Twelve more former subpostmasters who were wrongly convicted due to the Post Office's defective Horizon accounting system have had their names cleared by the Court of Appeal.
In April, 39 former subpostmasters who were convicted and even jailed for theft, fraud and false accounting had their names cleared – some after fighting for nearly 20 years.
On Monday, three senior judges overturned the convictions of a further 12 people who were convicted based on evidence from the faulty IT system used by the Post Office from 2000.
Their appeals were unopposed by the Post Office, and the judge said the court would give full reasons in writing at a later date, but that they should be cleared as soon as possible in the circumstances.
At a hearing in March, the court heard subpostmasters’ lives were “irreparably ruined” as they lost their jobs, homes and marriages after they were prosecuted by the Post Office – which knew the Fujitsu-developed IT system had "faults and bugs from the earliest days of its operation".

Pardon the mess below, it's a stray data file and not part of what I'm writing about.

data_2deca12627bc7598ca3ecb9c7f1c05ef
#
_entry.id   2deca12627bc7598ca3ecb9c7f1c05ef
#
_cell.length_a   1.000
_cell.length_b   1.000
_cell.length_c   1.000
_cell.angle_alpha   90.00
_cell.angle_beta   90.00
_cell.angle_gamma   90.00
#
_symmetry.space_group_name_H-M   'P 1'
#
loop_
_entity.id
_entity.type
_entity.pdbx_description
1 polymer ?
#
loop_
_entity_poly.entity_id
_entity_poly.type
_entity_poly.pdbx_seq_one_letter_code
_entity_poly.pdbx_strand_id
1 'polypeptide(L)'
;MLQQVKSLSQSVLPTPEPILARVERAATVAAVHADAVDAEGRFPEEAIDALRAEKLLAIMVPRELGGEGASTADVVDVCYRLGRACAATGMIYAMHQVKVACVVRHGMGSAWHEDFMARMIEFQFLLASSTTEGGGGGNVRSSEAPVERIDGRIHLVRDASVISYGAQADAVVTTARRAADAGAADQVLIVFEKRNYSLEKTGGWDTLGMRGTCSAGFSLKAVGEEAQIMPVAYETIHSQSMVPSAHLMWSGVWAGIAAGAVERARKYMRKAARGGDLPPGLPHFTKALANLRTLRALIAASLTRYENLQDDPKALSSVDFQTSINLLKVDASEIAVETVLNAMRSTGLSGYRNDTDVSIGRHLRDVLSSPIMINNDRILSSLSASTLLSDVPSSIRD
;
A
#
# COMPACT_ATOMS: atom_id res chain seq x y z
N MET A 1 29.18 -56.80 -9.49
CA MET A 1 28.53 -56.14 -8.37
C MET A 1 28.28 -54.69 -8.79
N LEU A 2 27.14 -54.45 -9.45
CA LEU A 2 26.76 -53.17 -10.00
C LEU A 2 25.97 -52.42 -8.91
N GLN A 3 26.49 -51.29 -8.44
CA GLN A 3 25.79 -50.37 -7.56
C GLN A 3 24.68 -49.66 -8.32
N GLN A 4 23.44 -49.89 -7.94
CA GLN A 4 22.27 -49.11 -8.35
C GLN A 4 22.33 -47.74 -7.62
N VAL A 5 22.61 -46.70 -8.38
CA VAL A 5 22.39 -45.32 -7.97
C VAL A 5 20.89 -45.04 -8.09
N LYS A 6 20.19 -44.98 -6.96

Hundreds of people who ran Post Office branches were convicted of various offences during the period of time the system was being used.
The court is also considering appeals brought by a further 18 subpostmasters on Monday and is likely to issue directions as to how their cases should progress.
Solicitor Neil Hudgell, of Hudgell Solicitors – who represented the 12 cleared on Monday as well as 33 former subpostmasters who have cleared their names so far – said in April: “Each and every subpostmaster walked out of the Royal Courts of Justice and down the steps with their heads held high… completely exonerated and found to be entirely innocent by the courts.
“Now we want to make sure we deliver the same outcome for every other family affected by this. The work goes on.”